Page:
In short, the Syrian Arab Republic's long history is littered with dramatic episodes, from being subsumed into past empires (Babylonians, Canaanites, Assyrians, Phoenicians, and so on) to more recent events, such as Napoleon's campaign in 1799/1800, the Egyptian invasion in the 1830s and the insurrection in 1860-61. However, such battles and scrambles over territory have translated into a catalogue of staggering cities full of stunning monuments, from the entire city of Damascus to the country's many mosques. The events have also failed to impair the character of the Syrian people who - surprisingly to some - exude friendliness and warmth, and are justly proud of their land.

Travel Advice

Last updated: 28 January 2015

The travel advice summary below is provided by the Foreign and Commonwealth Office in the UK. 'We' refers to the Foreign and Commonwealth Office. For their full travel advice, visit

The Foreign and Commonwealth Office (FCO) advise against all travel to Syria. British nationals in Syria should leave now by any practical means. The FCO is not able to provide consular services, and won’t be able to help your evacuation from the country.

In June 2013, the Syrian government issued a new law stating that individuals who enter Syrian territories illegally will be punished by a prison sentence of 5 to 10 years and/or a fine of 5 to 10 million Syrian pounds.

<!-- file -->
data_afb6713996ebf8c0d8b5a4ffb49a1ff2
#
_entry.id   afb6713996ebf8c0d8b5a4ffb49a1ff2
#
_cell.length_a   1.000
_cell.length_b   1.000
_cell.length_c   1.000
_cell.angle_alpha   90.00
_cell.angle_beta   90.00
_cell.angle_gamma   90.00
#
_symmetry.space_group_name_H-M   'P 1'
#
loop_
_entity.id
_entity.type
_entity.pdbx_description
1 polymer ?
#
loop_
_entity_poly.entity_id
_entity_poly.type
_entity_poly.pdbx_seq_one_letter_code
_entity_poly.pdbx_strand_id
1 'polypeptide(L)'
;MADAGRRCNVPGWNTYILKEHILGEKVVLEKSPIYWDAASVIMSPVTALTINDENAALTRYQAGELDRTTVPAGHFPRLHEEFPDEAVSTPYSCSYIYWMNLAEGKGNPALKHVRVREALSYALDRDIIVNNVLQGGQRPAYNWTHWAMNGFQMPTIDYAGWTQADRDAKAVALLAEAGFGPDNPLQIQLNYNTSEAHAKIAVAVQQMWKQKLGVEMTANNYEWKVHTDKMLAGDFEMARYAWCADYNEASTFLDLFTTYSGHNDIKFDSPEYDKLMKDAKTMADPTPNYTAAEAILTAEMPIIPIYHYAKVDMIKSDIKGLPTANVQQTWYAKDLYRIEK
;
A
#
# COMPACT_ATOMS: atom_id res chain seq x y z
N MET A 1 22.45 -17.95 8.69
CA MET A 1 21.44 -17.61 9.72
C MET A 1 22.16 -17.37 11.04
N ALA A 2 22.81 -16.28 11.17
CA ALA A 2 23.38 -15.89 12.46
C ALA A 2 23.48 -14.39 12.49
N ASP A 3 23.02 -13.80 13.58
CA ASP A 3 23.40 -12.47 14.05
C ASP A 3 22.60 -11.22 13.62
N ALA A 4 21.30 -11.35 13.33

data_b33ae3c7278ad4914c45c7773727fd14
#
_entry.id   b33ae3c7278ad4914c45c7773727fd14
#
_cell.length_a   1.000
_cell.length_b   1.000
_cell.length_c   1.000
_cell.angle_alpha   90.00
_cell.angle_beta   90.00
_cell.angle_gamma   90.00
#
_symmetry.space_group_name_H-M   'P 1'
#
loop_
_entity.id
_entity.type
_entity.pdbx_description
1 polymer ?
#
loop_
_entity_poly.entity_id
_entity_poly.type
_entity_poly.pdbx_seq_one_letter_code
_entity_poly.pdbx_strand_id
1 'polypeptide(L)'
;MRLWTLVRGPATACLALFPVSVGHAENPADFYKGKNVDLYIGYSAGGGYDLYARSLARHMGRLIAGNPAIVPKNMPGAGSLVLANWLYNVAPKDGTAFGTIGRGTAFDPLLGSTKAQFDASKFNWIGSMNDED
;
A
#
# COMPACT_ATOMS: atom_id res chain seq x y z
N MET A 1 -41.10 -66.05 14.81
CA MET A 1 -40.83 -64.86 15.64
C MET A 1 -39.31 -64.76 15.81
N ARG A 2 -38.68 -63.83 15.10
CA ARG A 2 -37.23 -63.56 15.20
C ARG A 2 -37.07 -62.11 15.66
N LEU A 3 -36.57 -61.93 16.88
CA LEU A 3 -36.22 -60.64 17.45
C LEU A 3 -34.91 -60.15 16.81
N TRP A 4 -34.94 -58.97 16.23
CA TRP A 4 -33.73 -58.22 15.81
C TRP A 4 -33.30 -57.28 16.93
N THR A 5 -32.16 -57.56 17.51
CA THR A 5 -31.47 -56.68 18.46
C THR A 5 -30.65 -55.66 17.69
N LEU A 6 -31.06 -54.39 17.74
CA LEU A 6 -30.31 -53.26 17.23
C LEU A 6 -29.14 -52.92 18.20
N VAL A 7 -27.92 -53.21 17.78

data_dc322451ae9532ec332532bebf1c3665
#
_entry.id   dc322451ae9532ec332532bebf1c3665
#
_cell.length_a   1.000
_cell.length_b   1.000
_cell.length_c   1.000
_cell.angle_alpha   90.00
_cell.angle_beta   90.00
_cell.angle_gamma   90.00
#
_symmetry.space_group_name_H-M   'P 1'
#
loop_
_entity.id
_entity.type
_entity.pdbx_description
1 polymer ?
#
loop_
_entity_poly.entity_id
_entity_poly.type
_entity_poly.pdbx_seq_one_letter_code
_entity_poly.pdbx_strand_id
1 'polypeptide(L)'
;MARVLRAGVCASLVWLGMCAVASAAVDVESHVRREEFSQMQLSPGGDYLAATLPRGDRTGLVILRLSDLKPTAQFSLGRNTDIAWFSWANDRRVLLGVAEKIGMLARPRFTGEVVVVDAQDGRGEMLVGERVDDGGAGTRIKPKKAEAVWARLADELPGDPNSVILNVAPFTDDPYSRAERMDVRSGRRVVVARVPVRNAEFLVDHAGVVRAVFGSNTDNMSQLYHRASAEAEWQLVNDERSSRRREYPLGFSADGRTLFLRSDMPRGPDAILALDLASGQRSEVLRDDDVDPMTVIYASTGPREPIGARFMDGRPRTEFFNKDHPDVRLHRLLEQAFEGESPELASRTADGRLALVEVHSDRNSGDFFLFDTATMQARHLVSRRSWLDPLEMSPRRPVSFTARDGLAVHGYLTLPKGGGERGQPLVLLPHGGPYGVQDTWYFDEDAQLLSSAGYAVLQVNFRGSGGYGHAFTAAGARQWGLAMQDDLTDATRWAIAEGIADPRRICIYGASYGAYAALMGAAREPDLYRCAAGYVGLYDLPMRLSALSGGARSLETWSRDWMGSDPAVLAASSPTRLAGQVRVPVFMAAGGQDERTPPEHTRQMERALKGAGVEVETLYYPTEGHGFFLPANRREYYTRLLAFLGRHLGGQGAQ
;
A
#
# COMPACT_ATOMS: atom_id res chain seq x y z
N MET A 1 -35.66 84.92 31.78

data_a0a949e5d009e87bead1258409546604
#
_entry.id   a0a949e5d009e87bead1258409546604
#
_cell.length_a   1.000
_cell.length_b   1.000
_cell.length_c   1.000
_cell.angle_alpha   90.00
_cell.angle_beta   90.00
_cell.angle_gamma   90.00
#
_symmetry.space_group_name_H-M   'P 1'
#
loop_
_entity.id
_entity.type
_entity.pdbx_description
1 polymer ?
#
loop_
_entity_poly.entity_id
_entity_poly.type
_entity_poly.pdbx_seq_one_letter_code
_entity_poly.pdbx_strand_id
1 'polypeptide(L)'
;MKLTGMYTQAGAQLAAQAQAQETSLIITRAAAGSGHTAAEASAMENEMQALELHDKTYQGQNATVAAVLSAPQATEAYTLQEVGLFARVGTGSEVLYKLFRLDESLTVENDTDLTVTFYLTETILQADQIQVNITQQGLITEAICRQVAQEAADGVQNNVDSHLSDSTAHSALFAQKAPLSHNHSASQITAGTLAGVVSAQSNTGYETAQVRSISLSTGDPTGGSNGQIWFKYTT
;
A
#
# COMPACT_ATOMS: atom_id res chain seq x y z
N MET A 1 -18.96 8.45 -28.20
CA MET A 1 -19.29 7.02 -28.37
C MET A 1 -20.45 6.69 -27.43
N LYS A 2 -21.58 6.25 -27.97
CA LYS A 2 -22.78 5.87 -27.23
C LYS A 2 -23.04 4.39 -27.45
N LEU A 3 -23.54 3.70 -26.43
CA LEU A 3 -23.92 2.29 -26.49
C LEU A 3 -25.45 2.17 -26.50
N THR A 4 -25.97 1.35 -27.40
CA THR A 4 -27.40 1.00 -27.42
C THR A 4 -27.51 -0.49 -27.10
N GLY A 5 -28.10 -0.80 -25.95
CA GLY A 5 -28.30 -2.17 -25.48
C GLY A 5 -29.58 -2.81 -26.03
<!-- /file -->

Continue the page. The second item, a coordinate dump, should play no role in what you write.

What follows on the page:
There is widespread fighting throughout Syria, including in Damascus and its suburbs. Full scale military operations involving the use of small arms, tanks, artillery and aircraft are ongoing. In Aleppo and elsewhere, the regime has been undertaking an indiscriminate campaign of aerial bombardment since mid-December 2013, using so called ‘barrel’ bombs – huge containers packed with explosives and shards of metal dropped by helicopter – against largely civilian targets. The situation remains extremely volatile.

On 21 August 2013, a conventional and chemical weapons attack took place in the suburbs of Damascus. There have been a number of recent media reports alleging further use of chemical weapons in Syria.

Fighting has caused the temporary suspension of commercial flights, closed roads, impeded access to land border crossing points and led to the closure of some border crossings.

There is a high threat from terrorism. There are continued attacks across Syria including in major cities, leaving large numbers of people dead or injured.

There is a very high threat of kidnapping throughout Syria. There have been a number of kidnappings, including of British nationals and other Westerners. There has been an increase in the number of reported kidnaps of both NGO workers and journalists in the last few months.

According to the Office of the UN High Commissioner for Human Rights, there has been a significant increase in the mass execution and unlawful killing of civilians and detainees in northern Syria in recent weeks.

If you choose to travel to Syria against FCO advice, you should make sure you and your family have valid exit stamps on your travel documents if you need one and take out comprehensive travel and medical insurance.

As a result of the ongoing political and security instability and the implementation of sanctions against some Syrian institutions, financial transactions have become significantly more difficult.